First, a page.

Sri Lanka political crisis deepens as Maithripala Sirisena, Mahinda Rajapaksa refuse to budge
With Maithripala Sirisena refusing to accept two consecutive no-confidence motions, the situation remains at a deadlock.
Violence erupted in Sri Lanka’s Parliament for two consecutive sessions, with the situation deteriorating to the point that police had to enter into the Chamber on 16 November in order for sessions to be conducted.
Wednesday’s session on 14 November was the first time Parliament had convened since 26 October, when President Maithripala Sirisena, in a surprise move, withdrew the Sri Lanka Freedom Party from the coalition government and called for early elections.
On Thursday, 15 November, Parliament Speaker Karu Jayasuriya attempted to pass a no-confidence motion against Sri Lanka Podujana Peramuna MP Mahinda Rajapaksa, who sat in the prime minister’s seat. The situation swiftly devolved into a brawl, with a group of MPs loyal to Rajapaksa surrounding the Speaker’s podium and pelting him with several objects, including a garbage bin and a copy of the Constitution. A fight broke out with several MPs on both sides exchanging blows. A few were injured. Despite the fracas, parliamentarians shielded the speaker, who attempted to take a vote on the no-confidence motion. Being unable to take a vote by name, he took a voice vote. A memo signed by 126 MPs was subsequently handed over to Sirisena from the Speaker’s Office.
However, Sirisena refused to accept the memo, on the basis that the motion filed did not follow proper procedure. Following a meeting with the president, a clause in the motion was deleted. Sirisena himself tweeted “I urge all Parliamentarians to uphold principles of democracy parliamentary traditions at all times” adding that he would not prorogue Parliament "under any circumstances".
However, the session on 16 November saw unprecedented violence and contempt for parliamentary proceedings. A number of Rajapaksa loyalists stood on the Secretaries Platform, including UPFA MP Arundika Fernando, who occupied the speaker’s seat. They began chanting angrily, highlighting the actions of UNP MP Palitha Thewarapperuma, who appeared to be brandishing a knife in footage on November 14 (he later told press it was a letter opener that had been ‘pushed into his hand’ in the confusion).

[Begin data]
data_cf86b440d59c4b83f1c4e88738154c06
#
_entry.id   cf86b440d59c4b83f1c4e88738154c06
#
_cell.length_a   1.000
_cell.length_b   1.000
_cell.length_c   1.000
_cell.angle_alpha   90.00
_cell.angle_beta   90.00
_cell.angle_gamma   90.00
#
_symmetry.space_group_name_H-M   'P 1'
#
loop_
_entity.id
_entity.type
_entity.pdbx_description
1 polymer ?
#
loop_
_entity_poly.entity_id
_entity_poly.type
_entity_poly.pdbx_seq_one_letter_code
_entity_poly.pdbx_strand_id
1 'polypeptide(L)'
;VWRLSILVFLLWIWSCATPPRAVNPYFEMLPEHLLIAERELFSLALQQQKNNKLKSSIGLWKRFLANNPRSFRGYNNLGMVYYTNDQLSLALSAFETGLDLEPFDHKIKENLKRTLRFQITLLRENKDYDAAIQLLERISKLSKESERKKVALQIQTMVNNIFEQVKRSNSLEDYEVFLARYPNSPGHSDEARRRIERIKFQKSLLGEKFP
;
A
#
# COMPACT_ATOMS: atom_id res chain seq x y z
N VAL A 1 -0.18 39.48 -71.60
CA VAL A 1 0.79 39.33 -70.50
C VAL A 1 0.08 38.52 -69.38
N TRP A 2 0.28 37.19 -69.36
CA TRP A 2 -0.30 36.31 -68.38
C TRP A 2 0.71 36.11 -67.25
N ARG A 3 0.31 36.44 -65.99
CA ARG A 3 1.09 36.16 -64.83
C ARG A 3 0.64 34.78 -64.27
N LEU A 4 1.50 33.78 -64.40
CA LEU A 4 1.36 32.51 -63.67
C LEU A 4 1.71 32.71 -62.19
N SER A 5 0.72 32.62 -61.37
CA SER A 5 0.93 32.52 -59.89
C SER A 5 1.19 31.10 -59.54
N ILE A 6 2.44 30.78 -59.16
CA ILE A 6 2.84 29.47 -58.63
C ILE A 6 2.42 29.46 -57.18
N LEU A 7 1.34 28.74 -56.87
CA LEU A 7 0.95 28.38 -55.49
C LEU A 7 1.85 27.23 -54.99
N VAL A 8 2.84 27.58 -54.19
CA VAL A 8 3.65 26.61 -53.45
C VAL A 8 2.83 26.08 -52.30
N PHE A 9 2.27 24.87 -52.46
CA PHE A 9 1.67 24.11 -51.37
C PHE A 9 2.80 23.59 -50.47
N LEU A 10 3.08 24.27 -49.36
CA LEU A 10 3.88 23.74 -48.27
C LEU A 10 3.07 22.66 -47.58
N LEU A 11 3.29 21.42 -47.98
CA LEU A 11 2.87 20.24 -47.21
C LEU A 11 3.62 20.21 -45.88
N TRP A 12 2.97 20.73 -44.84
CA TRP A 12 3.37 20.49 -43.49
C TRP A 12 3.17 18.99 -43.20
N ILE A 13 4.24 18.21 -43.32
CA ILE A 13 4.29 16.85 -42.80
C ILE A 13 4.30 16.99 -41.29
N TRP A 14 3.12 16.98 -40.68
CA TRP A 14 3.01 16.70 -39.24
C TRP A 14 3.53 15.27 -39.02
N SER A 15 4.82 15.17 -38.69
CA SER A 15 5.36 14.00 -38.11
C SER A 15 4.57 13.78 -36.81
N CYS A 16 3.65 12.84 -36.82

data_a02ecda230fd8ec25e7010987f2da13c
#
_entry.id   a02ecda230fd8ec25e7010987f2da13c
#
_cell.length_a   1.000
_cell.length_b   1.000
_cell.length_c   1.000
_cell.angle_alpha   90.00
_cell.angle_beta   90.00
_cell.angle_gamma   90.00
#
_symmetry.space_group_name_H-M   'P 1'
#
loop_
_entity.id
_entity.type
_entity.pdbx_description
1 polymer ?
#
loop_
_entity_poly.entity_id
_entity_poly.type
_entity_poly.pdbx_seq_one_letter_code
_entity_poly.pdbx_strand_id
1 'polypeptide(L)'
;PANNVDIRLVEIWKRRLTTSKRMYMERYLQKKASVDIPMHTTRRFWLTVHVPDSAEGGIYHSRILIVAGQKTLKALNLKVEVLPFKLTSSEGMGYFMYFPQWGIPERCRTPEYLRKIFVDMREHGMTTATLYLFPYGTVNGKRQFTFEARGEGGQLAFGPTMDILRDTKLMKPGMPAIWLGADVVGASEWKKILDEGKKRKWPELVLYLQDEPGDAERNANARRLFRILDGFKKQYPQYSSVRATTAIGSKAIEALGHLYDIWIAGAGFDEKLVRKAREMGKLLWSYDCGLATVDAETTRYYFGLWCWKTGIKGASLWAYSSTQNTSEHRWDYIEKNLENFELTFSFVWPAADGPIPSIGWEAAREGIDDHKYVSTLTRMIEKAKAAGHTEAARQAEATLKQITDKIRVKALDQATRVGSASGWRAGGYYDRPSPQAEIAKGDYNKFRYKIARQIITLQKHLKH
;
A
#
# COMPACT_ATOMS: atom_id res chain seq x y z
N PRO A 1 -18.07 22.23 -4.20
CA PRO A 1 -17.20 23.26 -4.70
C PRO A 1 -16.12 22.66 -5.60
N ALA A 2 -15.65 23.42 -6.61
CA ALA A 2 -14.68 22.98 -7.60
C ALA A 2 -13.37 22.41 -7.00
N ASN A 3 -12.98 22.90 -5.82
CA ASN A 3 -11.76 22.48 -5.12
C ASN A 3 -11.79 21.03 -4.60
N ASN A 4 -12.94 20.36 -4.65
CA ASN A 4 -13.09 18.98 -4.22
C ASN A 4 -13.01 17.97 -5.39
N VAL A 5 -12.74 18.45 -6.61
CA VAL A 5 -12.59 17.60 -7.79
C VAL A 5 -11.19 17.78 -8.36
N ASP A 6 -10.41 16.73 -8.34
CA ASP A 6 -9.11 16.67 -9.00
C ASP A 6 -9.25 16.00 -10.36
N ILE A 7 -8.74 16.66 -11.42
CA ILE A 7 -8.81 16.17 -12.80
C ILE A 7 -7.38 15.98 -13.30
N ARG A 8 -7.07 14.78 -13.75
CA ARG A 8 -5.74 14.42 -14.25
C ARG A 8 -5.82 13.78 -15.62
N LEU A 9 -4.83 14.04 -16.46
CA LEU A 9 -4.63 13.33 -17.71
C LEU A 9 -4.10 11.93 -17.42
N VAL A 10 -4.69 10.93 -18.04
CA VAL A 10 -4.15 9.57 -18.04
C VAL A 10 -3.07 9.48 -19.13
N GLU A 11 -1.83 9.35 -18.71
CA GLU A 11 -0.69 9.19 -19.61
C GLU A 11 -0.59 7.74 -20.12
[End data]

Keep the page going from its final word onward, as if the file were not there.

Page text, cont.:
The chanting continued for 45 minutes, and the Sergeant-at-arms was unable to enter the House to begin the session. Eventually, the Sergeant-at-arms came in through a side door, holding fast to the Mace, and surrounded by a cohort of police. Jayasuriya followed close behind. However almost immediately, the Rajapaksa loyalists began throwing objects at the group, including chairs, heavy bound books, and water laced with chilli powder. The Speaker’s Chair itself was toppled over. Several police officers, as well as senior UNP MP Gamini Jayawickrema Perera and JVP MP Vijitha Herath had to receive treatment in the parliament dispensary following the session.
Despite the chaos, Jayasuriya once more attempted to pass the no-confidence motion from the aisle of the Chamber, being unable to approach his seat. His speech was recorded in the Hansard. Once more, the revised no-confidence motion was tabled. Vainly calling for order in order for a vote to be called, Jayasuriya called a voice-vote. Having held that “the ayes have it” the Speaker adjourned Parliament until 19 November.
However, reports received indicate that Sirisena has once more refused to accept the motion. A memo released by Rajapaksa’s office laid out 12 steps that would need to be fulfilled for the motion to be passed -- an ironic twist considering that several legal experts have raised questions about the legality of Rajapaksa’s appointment.
At present, the coalition consisting of the United National Front, the JVP and the TNA continue to hold the majority in Parliament. However, with Sirisena refusing to accept two consecutive no-confidence motions, the situation remains at a deadlock. Reaching a political compromise in the next few days will be key in order to prevent further instability and possibly, violence.
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